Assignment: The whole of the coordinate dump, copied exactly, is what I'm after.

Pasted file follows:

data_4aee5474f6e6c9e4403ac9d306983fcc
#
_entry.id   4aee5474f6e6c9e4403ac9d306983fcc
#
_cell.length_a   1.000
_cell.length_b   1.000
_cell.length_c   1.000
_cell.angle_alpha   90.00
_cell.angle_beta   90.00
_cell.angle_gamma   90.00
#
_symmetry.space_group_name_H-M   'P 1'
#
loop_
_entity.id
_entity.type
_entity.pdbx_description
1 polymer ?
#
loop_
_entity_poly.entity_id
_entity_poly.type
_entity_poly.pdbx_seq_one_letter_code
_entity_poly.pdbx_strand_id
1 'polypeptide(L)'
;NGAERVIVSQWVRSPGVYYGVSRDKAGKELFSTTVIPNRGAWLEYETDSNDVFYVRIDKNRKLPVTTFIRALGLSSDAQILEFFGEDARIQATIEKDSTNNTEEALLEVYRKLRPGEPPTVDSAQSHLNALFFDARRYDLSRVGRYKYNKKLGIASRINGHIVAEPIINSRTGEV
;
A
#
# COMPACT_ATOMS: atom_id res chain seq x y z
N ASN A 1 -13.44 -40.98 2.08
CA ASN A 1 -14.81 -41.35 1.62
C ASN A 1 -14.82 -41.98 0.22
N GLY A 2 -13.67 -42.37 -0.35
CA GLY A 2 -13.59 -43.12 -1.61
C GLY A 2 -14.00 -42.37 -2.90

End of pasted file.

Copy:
data_4aee5474f6e6c9e4403ac9d306983fcc
#
_entry.id   4aee5474f6e6c9e4403ac9d306983fcc
#
_cell.length_a   1.000
_cell.length_b   1.000
_cell.length_c   1.000
_cell.angle_alpha   90.00
_cell.angle_beta   90.00
_cell.angle_gamma   90.00
#
_symmetry.space_group_name_H-M   'P 1'
#
loop_
_entity.id
_entity.type
_entity.pdbx_description
1 polymer ?
#
loop_
_entity_poly.entity_id
_entity_poly.type
_entity_poly.pdbx_seq_one_letter_code
_entity_poly.pdbx_strand_id
1 'polypeptide(L)'
;NGAERVIVSQWVRSPGVYYGVSRDKAGKELFSTTVIPNRGAWLEYETDSNDVFYVRIDKNRKLPVTTFIRALGLSSDAQILEFFGEDARIQATIEKDSTNNTEEALLEVYRKLRPGEPPTVDSAQSHLNALFFDARRYDLSRVGRYKYNKKLGIASRINGHIVAEPIINSRTGEV
;
A
#
# COMPACT_ATOMS: atom_id res chain seq x y z
N ASN A 1 -13.44 -40.98 2.08
CA ASN A 1 -14.81 -41.35 1.62
C ASN A 1 -14.82 -41.98 0.22
N GLY A 2 -13.67 -42.37 -0.35
CA GLY A 2 -13.59 -43.12 -1.61
C GLY A 2 -14.00 -42.37 -2.90